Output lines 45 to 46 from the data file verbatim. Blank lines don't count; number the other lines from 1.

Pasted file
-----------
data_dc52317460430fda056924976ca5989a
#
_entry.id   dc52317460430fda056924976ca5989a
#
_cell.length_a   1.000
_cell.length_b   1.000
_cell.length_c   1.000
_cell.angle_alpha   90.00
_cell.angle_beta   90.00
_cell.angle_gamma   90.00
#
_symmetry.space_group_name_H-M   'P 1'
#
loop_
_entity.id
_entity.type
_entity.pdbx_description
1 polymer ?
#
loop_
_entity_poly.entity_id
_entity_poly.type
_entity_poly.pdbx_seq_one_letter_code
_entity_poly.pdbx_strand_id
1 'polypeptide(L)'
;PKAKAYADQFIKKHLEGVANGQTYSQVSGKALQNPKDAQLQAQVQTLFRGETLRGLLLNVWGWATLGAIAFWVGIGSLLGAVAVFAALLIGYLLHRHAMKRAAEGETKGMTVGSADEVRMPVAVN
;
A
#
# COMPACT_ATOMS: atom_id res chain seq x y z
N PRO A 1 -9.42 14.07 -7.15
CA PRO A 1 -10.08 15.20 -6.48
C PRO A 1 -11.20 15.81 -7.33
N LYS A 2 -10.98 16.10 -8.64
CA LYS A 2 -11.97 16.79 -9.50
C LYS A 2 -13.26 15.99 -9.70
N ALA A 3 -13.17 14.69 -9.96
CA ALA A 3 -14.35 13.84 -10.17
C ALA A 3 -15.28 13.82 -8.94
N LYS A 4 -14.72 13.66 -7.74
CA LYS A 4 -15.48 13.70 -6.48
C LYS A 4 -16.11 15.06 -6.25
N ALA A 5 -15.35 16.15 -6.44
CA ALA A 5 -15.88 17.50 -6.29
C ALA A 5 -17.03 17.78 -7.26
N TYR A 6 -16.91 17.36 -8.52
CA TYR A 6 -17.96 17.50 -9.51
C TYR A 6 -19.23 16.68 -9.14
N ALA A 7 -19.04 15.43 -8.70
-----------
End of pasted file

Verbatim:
C ALA A 5 -17.03 17.78 -7.26
N TYR A 6 -16.91 17.36 -8.52